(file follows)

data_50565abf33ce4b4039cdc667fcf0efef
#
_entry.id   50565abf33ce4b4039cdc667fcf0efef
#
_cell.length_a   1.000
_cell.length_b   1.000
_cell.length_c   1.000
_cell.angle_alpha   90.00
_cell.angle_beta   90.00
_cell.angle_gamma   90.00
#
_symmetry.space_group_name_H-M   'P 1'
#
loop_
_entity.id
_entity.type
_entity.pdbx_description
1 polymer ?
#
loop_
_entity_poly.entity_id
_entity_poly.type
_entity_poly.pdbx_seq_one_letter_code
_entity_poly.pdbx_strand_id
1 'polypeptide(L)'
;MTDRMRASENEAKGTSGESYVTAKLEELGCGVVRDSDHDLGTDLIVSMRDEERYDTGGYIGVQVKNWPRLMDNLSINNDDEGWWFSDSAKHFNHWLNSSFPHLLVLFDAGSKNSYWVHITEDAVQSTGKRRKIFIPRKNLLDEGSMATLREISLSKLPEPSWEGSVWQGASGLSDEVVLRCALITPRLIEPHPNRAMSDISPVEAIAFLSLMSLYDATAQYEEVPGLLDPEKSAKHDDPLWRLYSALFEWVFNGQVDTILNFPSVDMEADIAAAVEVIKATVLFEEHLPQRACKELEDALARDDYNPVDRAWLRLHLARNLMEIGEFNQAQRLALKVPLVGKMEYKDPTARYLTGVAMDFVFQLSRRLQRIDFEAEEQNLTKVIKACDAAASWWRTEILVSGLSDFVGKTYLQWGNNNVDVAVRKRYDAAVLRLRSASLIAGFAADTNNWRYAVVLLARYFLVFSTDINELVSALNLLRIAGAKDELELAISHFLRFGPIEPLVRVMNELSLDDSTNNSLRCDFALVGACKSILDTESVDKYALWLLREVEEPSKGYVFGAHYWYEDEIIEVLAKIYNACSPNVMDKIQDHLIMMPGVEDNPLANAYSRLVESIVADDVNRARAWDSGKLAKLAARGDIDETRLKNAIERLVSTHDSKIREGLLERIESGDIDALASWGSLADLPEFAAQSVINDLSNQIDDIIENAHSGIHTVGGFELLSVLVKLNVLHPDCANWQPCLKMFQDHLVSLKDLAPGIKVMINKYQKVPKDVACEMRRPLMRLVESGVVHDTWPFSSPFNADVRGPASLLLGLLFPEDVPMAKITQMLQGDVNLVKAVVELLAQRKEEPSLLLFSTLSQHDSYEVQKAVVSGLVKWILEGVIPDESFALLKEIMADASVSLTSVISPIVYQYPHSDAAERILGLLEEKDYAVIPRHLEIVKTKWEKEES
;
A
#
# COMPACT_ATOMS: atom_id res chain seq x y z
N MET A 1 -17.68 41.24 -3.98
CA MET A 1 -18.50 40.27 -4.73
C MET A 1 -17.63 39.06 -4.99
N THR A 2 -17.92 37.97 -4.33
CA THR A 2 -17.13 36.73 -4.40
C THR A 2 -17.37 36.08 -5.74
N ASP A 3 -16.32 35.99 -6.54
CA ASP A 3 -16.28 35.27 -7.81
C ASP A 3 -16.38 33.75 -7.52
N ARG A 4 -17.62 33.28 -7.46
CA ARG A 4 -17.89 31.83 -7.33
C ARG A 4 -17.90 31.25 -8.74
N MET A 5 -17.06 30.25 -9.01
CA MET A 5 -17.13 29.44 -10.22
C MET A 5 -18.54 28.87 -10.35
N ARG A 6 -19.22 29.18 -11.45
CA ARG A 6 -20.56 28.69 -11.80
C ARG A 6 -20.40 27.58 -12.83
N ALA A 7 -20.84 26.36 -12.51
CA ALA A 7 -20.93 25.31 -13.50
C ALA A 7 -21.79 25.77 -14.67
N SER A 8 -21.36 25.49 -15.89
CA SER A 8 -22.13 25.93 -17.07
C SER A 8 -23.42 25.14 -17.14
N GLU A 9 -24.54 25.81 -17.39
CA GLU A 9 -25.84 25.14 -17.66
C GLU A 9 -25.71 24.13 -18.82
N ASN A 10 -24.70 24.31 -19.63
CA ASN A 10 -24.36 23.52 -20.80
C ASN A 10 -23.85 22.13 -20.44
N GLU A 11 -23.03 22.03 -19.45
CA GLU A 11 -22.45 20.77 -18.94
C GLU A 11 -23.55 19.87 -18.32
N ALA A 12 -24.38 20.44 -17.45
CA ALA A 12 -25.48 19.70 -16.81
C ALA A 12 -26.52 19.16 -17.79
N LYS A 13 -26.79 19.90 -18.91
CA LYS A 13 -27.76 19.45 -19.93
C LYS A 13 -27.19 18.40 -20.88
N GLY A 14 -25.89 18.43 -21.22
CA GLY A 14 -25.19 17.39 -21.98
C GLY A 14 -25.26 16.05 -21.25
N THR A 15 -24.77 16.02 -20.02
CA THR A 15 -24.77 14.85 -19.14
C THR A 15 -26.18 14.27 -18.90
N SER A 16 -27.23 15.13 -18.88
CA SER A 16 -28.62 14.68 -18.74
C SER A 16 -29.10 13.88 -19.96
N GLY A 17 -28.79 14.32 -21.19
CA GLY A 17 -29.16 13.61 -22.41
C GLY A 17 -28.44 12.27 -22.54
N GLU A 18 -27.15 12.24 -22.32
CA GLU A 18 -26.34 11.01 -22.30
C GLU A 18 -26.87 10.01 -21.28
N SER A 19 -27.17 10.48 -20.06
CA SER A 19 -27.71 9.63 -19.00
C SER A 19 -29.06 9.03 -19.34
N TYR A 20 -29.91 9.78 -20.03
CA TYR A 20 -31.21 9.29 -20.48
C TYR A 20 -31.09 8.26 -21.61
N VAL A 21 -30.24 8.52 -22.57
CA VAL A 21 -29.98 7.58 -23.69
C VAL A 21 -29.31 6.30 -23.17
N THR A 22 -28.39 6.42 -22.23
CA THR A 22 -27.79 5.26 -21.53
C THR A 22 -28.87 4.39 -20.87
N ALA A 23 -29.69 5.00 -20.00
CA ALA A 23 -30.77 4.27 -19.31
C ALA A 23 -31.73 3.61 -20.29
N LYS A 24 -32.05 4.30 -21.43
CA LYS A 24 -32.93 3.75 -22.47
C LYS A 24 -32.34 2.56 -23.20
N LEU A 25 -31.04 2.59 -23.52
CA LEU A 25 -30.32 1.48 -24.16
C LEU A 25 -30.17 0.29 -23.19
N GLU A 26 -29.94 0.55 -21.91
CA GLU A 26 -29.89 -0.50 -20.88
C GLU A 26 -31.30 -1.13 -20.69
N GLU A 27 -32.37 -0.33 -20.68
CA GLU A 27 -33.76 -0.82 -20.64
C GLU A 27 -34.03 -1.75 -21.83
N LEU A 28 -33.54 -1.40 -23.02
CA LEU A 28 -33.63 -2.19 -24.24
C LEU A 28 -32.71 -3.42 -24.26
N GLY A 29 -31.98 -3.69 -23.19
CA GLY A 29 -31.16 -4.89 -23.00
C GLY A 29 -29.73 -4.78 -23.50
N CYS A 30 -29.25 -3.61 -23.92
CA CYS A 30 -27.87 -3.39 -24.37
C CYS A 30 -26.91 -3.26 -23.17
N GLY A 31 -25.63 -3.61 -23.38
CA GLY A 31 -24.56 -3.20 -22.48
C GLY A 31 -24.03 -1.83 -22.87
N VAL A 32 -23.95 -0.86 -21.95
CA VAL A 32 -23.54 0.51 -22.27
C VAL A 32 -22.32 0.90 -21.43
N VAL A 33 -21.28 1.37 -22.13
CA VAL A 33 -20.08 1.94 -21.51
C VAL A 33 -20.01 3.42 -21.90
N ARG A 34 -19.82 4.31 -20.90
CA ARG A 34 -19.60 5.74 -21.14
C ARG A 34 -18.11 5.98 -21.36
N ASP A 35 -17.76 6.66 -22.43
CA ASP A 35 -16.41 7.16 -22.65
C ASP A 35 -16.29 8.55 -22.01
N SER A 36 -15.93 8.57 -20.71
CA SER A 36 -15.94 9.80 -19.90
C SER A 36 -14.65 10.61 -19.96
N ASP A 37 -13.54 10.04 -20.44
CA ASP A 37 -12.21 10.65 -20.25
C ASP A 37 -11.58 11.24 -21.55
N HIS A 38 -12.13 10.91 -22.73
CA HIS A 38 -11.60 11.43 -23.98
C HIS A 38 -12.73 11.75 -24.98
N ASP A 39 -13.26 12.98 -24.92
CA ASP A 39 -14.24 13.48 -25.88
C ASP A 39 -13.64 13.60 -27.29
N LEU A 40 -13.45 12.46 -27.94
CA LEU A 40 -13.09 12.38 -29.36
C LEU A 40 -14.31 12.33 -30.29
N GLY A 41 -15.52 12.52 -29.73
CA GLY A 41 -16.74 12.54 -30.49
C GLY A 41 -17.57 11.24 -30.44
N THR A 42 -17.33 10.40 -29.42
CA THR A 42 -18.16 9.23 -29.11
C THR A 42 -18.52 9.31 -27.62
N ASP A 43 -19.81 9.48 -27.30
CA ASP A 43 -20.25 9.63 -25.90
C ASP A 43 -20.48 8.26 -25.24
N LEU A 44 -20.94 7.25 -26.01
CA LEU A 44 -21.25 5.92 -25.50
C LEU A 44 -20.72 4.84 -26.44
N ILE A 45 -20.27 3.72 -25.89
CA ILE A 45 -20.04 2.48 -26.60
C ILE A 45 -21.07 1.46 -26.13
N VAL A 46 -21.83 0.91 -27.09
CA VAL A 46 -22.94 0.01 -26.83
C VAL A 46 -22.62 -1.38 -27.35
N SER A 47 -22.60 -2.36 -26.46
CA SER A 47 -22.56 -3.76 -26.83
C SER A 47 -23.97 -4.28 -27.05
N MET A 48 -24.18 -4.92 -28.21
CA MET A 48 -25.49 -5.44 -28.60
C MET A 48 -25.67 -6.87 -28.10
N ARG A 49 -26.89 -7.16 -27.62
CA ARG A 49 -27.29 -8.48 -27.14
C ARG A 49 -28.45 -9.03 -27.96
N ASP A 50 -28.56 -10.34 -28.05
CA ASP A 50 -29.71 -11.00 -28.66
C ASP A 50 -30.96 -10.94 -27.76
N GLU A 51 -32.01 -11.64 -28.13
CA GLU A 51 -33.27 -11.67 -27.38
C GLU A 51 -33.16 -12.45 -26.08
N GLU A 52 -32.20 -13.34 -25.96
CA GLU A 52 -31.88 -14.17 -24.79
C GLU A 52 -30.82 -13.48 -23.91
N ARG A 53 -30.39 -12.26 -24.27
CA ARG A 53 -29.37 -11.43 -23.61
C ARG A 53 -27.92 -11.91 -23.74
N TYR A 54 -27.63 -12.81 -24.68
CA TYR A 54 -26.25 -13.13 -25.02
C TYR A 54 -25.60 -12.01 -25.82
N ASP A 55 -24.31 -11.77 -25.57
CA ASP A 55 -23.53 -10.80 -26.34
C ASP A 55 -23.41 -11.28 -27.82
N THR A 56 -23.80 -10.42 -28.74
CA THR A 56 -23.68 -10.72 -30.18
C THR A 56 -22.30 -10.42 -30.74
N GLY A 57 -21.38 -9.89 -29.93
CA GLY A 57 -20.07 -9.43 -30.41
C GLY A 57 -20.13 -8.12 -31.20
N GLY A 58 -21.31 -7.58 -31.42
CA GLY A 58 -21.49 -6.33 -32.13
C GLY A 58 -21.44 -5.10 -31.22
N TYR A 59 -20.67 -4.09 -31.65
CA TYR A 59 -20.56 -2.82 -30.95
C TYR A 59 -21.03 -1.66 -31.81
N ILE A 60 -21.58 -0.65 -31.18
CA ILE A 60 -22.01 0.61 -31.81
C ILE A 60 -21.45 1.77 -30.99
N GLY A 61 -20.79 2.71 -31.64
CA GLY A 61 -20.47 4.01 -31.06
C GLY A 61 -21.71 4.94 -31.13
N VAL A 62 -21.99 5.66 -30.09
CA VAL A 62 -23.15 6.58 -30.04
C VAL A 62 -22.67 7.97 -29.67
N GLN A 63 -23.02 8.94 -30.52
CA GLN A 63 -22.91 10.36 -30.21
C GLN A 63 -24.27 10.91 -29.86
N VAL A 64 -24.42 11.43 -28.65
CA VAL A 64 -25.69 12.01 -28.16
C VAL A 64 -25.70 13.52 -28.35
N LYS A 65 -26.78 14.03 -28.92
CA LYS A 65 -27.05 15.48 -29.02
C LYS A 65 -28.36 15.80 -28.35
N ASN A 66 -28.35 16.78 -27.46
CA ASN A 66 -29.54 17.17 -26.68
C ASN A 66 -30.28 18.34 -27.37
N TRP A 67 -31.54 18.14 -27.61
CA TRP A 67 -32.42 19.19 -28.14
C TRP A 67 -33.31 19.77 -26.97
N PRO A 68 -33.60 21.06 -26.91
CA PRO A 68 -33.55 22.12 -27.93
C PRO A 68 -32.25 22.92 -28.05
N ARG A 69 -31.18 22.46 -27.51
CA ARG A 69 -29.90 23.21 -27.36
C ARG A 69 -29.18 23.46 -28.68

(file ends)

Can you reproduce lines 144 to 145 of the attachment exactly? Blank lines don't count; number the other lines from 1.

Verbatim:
C HIS A 38 -12.73 11.75 -24.98
N ASP A 39 -13.26 12.98 -24.92